It was moved by Justice Crothers and seconded by John Mahoney that the current reference to "high" standards be substituted for the reference to "highest" standards in the paragraph .
Judge McCullough suggested "highest" is used in the model preamble to express a much more aspirational sentiment than the reference to "high" might be thought to encompass. He said he could support either reference.
John Mahoney said all the standards of conduct in the code are considered "high" standards and to refer to "highest" standards suggest that some may be superior to others.
The motion carried.
Review of ABA Model Code Scope
Committee members next reviewed the model code Scope. Staff explained that the Reporter's Explanation of Changes indicates the new Scope contains the concepts of the 1990 model code preamble and explains how the various rules are intended to operate. He noted the language in paragraph  which explains that a judge can be disciplined only for violating a rule and not just a canon provision. He said that language, if retained, may be important if the Committee finds a restriction that is in canon language but not reiterated in rule language and the Committee would like the canon restriction to be a basis for discipline. In that event, he said, it would be necessary to include the canon language in the substantive body of a rule.
In keeping with the earlier agreed-to change concerning paragraph  of the Preamble, it was moved by Justice Crothers, seconded by Wayne Sanstead, and carried that paragraph  of the Scope be modified on line 24 to refer to "high" standards rather than "highest" standards.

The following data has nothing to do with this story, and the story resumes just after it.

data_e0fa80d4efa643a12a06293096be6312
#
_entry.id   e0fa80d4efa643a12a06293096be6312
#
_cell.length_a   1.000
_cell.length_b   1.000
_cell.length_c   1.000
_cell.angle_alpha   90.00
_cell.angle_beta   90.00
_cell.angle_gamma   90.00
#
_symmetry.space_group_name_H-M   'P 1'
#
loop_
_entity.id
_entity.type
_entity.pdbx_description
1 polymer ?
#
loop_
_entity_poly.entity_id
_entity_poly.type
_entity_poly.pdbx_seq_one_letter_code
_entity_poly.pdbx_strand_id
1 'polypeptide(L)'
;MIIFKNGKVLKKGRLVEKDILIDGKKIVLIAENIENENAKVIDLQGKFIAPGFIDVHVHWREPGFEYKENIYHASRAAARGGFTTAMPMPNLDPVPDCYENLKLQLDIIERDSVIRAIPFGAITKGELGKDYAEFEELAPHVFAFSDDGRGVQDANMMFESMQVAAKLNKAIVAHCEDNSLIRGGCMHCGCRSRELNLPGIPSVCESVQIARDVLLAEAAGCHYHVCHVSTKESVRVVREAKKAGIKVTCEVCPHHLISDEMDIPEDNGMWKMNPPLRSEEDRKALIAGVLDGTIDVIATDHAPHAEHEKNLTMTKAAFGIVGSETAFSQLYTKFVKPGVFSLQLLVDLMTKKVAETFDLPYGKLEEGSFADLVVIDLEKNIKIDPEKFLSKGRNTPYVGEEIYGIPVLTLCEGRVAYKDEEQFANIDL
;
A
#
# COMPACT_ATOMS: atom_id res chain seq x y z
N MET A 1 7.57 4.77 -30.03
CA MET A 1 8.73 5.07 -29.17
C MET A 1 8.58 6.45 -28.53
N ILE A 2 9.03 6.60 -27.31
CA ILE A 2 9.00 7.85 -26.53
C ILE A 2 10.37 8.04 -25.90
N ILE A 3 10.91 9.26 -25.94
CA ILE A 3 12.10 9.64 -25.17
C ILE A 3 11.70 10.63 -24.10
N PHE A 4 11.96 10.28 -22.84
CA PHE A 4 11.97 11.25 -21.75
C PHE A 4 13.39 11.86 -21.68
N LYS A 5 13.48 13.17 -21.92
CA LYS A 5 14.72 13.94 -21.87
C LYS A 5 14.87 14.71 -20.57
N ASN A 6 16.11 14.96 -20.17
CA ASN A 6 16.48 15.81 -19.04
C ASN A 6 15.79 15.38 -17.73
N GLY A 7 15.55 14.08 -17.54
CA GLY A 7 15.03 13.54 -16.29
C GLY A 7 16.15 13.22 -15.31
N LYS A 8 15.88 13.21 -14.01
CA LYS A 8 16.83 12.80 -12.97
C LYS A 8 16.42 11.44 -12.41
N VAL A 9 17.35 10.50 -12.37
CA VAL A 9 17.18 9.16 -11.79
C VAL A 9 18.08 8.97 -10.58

Paul Ebeltoft observed that the Scope does explain general application of the code to judicial conduct and he asked that the Committee reserve the opportunity to discuss whether language should be added clarifying application of code provisions to candidates for judicial office.
Judge McCullough drew attention to paragraph , which explains that the code is not intended as a basis for criminal "liability". He noted that the current North Dakota Code refers to criminal "prosecution".
It was moved by Judge McCullough, seconded by Justice Crothers, and carried that paragraph  of the Scope be modified on line 5 to refer to "civil liability or criminal culpability".
Review of ABA Model Code Terminology
Committee members next turned to a review of the Terminology provisions of the ABA Model Code.
With respect to the definition of "aggregate", Judge McCullough noted the reference to "in kind" contributions to candidates. He wondered what would constitute an in kind contribution. The definition of aggregate was included in the 1990 Model Code, but not adopted as part of the current North Dakota Code. Judge McCullough requested that background information be obtained concerning the meaning and application of the definition.
With respect to the definition of "domestic partner", which is a new definition added to the 2007 Model Code, Justice Crothers asked what the legal implications might be if the definition were adopted as part of the code of conduct. He wondered whether it would constitute a de facto recognition of domestic partnerships and whether it would raise public policy issues. Staff noted that the phrase recurs throughout the model code, particularly where there is a reference to the judge's spouse or family members.
Judge McCullough said the definition may be appropriate in light of recent statutory changes concerning cohabitation. He said any unanticipated consequences beyond the area of judicial ethics is likely something outside the judiciary's control.
Justice Crothers noted the definition of "members of a judge's family residing in the judges household", which addresses any relative of the judge by blood or marriage or a person treated by the judge as a member of the judge's family who resides in the judge's household. He wondered whether that definition would encompass relationships addressed in the definition of domestic partner. Judge McCullough said the scope of the definition may be limited by the previous definition of "members of the judge's family".